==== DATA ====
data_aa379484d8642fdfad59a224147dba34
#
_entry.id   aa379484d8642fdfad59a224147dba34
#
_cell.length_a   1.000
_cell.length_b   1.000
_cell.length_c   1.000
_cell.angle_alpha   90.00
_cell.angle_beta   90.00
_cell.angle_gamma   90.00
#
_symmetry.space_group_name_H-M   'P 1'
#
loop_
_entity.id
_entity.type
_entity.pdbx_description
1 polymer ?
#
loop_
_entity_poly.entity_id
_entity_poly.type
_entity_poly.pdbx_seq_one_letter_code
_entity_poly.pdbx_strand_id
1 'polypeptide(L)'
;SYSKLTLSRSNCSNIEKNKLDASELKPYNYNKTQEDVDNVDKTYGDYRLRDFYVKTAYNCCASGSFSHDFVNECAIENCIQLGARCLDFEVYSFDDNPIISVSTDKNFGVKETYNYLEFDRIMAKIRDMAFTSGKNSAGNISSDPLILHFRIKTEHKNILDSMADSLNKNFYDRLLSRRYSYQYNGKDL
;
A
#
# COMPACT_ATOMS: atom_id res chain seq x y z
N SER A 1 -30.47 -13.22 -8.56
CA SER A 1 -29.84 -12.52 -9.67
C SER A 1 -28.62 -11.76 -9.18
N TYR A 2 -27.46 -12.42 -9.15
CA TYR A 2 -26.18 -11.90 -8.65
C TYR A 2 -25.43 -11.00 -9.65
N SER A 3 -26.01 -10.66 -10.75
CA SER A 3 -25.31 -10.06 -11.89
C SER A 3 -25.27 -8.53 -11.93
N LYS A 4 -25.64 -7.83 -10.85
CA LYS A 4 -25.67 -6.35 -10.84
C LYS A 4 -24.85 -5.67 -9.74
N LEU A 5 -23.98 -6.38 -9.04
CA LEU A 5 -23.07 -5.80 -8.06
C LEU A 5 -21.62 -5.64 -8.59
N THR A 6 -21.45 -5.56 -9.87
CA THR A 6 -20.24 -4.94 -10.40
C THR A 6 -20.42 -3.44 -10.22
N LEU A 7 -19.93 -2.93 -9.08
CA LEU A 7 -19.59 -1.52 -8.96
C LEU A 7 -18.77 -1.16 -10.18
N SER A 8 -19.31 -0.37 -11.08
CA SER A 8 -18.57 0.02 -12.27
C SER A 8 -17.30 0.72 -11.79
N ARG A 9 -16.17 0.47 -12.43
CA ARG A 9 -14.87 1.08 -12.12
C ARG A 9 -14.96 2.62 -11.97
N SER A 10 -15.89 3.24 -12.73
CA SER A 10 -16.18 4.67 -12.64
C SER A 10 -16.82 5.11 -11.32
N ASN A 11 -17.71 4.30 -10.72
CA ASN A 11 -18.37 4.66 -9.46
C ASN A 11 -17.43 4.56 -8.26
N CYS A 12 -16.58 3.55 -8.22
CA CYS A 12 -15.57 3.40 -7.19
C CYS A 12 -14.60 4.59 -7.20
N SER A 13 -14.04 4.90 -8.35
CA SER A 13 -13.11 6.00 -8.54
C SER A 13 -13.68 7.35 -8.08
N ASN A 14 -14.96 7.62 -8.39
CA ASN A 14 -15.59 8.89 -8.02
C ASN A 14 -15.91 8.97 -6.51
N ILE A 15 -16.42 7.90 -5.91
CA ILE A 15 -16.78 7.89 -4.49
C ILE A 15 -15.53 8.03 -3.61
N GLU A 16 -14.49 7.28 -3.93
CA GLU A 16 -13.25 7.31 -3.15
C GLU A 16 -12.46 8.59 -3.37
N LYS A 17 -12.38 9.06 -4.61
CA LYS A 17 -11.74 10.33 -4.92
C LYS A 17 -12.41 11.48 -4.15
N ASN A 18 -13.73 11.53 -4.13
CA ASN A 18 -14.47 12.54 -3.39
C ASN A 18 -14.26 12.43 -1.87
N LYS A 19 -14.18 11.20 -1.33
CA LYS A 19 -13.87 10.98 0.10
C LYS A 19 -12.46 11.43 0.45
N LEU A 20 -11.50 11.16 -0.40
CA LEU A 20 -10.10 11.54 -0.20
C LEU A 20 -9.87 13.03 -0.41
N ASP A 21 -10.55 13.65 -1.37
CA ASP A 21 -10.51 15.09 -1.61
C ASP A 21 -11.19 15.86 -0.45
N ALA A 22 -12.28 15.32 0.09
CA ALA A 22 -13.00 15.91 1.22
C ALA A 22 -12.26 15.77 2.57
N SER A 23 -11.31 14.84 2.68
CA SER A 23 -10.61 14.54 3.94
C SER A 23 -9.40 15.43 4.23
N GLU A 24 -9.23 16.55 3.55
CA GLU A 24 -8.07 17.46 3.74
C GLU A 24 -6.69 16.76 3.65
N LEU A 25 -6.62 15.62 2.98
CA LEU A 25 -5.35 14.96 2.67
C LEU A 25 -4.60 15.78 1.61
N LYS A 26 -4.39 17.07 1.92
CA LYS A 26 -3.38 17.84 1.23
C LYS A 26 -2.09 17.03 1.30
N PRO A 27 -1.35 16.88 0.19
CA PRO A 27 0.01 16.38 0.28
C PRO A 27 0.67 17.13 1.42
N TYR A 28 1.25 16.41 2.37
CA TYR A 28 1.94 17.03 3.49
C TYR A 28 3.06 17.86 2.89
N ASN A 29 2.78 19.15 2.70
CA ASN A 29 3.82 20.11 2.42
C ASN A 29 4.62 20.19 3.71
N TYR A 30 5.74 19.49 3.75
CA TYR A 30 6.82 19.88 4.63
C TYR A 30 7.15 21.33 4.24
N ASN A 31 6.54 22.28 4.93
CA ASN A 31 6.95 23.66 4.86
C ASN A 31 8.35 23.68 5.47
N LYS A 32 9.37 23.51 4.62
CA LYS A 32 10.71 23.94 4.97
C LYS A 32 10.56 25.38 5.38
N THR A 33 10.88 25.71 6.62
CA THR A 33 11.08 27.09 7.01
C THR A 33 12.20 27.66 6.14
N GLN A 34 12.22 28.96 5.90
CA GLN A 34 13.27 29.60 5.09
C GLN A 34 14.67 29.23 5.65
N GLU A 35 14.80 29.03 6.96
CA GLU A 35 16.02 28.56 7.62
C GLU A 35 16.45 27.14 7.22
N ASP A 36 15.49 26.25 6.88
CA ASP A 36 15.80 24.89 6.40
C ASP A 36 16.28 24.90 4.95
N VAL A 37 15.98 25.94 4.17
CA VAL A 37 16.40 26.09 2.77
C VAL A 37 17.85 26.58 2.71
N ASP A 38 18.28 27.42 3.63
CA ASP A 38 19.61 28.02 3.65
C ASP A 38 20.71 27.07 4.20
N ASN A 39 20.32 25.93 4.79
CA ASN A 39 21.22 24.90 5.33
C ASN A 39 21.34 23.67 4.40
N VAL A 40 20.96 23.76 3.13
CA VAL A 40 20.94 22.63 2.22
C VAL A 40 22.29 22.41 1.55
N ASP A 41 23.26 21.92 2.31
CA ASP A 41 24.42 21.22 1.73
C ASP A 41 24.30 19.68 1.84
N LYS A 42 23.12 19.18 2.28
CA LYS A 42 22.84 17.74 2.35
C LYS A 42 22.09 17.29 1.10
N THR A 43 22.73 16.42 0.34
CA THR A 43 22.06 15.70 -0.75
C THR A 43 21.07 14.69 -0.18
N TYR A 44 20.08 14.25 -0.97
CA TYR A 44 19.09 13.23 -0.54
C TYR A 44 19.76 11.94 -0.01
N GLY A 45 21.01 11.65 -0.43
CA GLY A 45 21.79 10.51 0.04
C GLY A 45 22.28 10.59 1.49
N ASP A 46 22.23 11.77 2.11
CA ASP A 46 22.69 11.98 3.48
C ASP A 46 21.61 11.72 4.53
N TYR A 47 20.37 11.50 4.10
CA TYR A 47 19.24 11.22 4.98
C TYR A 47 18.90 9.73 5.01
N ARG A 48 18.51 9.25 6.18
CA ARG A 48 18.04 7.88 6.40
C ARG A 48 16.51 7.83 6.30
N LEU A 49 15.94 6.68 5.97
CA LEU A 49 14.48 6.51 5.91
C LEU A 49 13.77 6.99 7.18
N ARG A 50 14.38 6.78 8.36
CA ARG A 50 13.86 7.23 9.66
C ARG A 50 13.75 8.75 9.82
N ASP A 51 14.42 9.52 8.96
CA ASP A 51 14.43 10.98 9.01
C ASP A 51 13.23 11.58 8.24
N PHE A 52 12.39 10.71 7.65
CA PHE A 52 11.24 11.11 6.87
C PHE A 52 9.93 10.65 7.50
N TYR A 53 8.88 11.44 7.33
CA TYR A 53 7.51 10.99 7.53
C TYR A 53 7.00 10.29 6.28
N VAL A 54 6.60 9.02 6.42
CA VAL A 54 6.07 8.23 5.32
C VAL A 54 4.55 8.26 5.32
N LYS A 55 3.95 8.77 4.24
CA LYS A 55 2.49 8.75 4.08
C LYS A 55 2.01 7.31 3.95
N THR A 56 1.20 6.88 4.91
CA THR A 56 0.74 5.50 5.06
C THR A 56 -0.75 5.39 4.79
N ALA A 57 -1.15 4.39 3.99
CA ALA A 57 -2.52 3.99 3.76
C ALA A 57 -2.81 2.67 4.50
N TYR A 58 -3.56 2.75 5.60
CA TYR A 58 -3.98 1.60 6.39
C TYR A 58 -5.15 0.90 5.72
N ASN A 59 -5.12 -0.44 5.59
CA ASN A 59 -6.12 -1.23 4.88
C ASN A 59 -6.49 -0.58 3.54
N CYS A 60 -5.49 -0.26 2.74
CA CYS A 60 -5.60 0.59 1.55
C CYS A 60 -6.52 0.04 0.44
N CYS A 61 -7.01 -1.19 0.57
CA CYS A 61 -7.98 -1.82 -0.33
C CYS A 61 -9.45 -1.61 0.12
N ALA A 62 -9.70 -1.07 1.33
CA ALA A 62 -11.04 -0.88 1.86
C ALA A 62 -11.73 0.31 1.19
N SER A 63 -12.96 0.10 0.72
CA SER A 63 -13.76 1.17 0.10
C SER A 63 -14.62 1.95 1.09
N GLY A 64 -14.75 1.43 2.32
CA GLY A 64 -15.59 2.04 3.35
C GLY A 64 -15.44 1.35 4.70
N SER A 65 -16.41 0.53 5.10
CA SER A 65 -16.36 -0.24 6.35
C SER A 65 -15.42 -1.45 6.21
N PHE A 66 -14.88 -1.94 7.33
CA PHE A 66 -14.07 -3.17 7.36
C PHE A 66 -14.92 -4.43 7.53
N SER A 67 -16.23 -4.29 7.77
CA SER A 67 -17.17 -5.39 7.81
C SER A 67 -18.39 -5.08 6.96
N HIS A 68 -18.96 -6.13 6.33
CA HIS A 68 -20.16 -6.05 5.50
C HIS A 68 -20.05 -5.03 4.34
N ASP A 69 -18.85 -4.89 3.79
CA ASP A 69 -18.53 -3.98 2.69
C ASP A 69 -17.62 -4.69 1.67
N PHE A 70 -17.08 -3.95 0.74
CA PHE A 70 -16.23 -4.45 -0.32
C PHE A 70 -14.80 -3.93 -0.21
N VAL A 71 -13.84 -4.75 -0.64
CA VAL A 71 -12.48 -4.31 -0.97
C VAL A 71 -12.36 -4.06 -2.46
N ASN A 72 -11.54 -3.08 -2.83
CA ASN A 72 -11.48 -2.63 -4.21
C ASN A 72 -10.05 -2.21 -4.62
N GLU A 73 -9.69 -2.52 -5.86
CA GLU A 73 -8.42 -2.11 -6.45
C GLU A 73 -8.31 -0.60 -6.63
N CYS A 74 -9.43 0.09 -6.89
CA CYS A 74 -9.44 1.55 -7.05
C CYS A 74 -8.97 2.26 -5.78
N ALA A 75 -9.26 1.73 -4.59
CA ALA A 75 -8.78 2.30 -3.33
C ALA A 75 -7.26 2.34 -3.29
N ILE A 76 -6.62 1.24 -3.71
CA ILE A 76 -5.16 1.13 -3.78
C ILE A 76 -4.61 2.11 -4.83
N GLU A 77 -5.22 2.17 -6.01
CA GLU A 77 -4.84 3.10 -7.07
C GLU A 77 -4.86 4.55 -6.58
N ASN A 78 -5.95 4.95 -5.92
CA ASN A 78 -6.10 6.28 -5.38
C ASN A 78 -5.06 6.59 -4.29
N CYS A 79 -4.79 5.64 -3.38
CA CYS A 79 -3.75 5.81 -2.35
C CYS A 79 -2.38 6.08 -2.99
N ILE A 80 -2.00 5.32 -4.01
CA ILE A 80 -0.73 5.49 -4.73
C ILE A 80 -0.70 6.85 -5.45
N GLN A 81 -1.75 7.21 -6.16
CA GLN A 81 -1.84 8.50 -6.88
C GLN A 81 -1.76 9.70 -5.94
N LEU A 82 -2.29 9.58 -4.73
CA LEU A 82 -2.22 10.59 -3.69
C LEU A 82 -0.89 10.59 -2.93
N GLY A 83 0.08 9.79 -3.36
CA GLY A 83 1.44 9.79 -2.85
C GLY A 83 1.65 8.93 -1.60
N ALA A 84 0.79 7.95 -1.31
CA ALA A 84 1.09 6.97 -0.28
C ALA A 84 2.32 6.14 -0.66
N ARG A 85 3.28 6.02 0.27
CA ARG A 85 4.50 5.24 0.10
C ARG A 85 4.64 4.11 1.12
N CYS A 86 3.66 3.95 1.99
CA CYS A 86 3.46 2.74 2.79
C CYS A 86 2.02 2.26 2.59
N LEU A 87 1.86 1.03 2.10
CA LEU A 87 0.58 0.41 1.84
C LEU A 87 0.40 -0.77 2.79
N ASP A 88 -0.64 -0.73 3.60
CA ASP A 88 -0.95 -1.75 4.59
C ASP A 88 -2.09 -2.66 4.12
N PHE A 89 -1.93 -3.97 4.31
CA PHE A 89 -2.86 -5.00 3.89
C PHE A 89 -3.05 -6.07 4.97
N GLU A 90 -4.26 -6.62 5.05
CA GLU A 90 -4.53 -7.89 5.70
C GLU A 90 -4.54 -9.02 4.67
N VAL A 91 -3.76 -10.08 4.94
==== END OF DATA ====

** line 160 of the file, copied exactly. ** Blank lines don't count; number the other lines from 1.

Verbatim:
N TYR A 44 20.08 14.25 -0.97